Stephen Stretton said...

Out of interest, how do you avoid a destination based tax? So for example if we had a destination based carbon tax, which consisted of a domestic tax on fossil fuel extraction and import, plus a levy on high-embodied carbon imports (e.g. aluminium) how would you avoid it?

Presumably VAT is a special case because of Europe. But just to take a simple example, imagine UK was out of the EU, but still had VAT. If VAT was a pure destination based tax, then it wouldn't matter if the sales were 'out of' Ireland or 'out of' the UK, since what matters is the residency of the end consumer. So I don't see how Google could get out of it that easily. But maybe I'm missing something.

In general, from an economic perspective (independent of the administration), what are the advantages and disadvantages of income taxes compared to consumption taxes in your view?

Mark Wadsworth said...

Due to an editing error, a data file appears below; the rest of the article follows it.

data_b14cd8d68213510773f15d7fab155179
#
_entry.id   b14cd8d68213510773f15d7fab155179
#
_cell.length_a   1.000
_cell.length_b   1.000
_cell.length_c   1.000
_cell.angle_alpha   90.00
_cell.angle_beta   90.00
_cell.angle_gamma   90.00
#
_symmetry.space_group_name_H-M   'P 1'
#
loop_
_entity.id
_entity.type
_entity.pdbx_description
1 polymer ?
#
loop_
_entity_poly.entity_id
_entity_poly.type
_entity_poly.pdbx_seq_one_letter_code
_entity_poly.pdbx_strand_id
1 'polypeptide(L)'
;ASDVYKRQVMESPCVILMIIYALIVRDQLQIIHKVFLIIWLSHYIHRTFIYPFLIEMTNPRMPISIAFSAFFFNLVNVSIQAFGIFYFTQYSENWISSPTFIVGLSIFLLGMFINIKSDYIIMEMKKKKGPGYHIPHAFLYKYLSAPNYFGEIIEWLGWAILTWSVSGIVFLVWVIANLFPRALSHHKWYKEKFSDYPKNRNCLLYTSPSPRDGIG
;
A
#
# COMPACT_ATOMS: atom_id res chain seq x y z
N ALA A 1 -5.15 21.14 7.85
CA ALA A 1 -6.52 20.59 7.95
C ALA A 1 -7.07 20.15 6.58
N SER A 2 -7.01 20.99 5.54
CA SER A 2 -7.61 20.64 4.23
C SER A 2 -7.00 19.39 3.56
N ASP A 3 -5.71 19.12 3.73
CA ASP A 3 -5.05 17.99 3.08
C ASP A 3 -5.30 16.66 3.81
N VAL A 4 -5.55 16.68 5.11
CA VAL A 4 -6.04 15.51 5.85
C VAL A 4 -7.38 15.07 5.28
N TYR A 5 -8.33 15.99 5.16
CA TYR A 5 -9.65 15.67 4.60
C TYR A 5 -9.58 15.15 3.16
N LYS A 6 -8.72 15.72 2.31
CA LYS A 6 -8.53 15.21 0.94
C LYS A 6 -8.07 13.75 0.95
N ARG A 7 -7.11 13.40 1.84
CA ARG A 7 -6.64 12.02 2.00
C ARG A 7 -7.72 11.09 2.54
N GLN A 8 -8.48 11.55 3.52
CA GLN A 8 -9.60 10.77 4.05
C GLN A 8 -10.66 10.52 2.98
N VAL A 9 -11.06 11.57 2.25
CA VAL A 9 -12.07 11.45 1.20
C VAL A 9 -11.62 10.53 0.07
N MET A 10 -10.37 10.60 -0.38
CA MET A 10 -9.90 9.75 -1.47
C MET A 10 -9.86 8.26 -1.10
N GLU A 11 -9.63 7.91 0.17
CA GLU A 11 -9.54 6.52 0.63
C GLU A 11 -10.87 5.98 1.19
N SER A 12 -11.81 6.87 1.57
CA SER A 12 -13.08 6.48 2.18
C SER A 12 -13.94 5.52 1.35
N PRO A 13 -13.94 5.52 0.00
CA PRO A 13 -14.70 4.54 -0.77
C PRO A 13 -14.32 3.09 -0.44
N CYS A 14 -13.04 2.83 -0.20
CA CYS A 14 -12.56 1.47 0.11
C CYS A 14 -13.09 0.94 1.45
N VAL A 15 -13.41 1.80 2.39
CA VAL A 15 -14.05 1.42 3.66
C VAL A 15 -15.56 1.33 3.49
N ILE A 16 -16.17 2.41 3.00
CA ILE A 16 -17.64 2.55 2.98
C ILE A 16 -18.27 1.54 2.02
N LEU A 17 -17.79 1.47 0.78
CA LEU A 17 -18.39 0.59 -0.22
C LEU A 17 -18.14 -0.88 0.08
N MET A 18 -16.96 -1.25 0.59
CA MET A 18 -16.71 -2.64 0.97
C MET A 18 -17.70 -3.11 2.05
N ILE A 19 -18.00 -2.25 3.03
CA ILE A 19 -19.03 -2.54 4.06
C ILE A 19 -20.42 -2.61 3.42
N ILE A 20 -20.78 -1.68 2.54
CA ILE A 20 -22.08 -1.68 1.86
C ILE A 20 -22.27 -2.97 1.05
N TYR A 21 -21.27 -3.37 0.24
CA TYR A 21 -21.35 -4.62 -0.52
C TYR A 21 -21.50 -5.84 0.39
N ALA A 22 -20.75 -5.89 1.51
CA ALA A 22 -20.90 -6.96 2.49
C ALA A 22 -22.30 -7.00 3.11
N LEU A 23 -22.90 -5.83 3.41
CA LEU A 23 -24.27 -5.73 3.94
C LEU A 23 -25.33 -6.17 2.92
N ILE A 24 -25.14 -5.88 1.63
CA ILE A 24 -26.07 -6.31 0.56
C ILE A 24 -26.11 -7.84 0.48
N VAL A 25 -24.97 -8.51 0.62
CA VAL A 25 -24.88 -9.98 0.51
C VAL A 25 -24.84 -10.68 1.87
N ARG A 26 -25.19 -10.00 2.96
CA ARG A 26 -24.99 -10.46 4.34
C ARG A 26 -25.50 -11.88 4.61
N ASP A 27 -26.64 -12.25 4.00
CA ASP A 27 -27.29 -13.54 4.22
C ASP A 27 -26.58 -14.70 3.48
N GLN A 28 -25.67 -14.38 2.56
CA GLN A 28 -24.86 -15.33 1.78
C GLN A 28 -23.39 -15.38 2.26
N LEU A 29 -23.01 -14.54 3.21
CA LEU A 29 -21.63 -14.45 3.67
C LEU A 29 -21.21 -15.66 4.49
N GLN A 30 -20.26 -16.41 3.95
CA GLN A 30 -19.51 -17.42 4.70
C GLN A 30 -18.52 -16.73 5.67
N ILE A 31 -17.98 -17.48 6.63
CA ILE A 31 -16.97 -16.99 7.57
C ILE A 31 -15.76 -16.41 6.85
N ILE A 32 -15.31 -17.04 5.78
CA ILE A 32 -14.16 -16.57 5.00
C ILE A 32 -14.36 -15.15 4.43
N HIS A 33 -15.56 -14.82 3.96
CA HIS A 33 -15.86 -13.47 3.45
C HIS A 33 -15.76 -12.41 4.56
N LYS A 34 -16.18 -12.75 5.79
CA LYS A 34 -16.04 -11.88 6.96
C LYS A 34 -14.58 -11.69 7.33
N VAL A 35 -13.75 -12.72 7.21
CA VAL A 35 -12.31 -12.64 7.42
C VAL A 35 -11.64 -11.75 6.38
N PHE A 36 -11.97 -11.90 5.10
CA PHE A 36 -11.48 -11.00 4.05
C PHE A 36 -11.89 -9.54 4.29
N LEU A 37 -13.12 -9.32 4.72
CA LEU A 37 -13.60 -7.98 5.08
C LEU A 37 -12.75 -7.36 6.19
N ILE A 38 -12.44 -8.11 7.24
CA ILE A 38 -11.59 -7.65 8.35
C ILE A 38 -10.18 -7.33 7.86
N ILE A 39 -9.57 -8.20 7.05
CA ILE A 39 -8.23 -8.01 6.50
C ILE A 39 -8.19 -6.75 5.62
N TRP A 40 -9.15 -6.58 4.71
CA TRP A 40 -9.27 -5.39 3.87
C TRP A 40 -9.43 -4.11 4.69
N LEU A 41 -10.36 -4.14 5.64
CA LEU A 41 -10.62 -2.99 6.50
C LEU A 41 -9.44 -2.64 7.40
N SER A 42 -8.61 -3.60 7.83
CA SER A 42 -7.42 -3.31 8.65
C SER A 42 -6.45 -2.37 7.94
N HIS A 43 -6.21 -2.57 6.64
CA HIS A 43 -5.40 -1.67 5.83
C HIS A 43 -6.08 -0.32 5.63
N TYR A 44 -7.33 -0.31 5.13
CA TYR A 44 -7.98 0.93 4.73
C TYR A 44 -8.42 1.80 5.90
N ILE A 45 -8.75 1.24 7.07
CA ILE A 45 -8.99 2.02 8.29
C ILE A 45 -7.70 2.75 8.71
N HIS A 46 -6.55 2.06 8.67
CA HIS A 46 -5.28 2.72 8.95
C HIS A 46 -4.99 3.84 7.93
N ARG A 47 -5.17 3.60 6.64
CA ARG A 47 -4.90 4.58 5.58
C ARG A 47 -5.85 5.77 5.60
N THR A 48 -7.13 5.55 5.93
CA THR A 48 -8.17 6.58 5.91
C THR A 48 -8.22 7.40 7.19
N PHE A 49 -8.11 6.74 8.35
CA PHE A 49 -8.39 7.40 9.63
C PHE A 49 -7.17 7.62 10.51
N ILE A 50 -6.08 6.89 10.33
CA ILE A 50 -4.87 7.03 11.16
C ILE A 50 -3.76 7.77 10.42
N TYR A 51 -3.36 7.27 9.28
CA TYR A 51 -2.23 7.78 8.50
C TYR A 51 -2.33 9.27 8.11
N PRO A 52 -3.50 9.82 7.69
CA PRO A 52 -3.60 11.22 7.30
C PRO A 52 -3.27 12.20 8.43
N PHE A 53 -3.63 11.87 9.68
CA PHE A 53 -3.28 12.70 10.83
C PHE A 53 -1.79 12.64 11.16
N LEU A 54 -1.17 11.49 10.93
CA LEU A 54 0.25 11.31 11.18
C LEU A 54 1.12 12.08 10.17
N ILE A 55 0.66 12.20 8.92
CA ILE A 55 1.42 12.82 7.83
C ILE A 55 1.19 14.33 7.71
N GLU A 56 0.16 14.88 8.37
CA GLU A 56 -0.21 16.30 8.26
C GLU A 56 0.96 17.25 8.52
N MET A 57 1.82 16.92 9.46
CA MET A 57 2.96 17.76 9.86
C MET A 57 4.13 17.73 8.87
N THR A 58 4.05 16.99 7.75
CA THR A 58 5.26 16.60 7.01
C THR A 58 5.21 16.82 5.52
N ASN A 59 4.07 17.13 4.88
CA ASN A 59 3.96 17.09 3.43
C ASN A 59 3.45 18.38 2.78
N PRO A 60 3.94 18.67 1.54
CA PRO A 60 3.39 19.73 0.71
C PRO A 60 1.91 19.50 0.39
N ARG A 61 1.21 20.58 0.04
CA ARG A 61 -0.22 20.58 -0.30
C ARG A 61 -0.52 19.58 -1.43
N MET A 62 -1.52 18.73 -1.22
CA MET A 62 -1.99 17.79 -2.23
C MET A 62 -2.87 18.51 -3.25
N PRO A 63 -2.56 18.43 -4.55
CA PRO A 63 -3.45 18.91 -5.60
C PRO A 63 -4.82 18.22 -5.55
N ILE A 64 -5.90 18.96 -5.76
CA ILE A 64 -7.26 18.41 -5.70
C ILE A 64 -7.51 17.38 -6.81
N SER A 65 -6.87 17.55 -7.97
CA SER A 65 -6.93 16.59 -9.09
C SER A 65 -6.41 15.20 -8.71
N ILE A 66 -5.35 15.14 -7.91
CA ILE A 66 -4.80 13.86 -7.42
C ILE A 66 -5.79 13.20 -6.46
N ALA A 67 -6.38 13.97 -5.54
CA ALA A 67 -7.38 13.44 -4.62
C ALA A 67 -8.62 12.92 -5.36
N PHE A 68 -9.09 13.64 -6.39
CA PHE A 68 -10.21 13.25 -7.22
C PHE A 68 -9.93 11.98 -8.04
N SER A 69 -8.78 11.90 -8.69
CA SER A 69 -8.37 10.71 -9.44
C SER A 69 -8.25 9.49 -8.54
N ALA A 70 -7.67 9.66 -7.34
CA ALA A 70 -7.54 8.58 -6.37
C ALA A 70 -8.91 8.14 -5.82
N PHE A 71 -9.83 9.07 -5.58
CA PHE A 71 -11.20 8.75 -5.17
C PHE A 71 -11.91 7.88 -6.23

1. Taxes on physical goods are much easier to enforce, especially when large volumes cross borders.

2. Google just invoice UK customers from Ireland. The VAT system isn't really geared up to collecting tax from Internet-Based transactions which is why the EU changes the rules every few years but never gets it right (it is probably impossible to get it right, seeing how flawed VAT is in the first place).

3. We have discussed this.

There is not such thing as a consumption tax. Consumers only bear taxes where demand is less price sensitive than supply (booze, fags, petrol etc). VAT on everything else is a tax on output, full stop.

You pointed out a while ago, quite correctly that if ALL business turnover of ALL businesses were taxed at the same flat rate and ALL taxes on profits were wages were scrapped, THEN this would actually come out pretty similar to a flat tax at the same rate on ALL profits and ALL wages of ALL businesses and VAT were scrapped.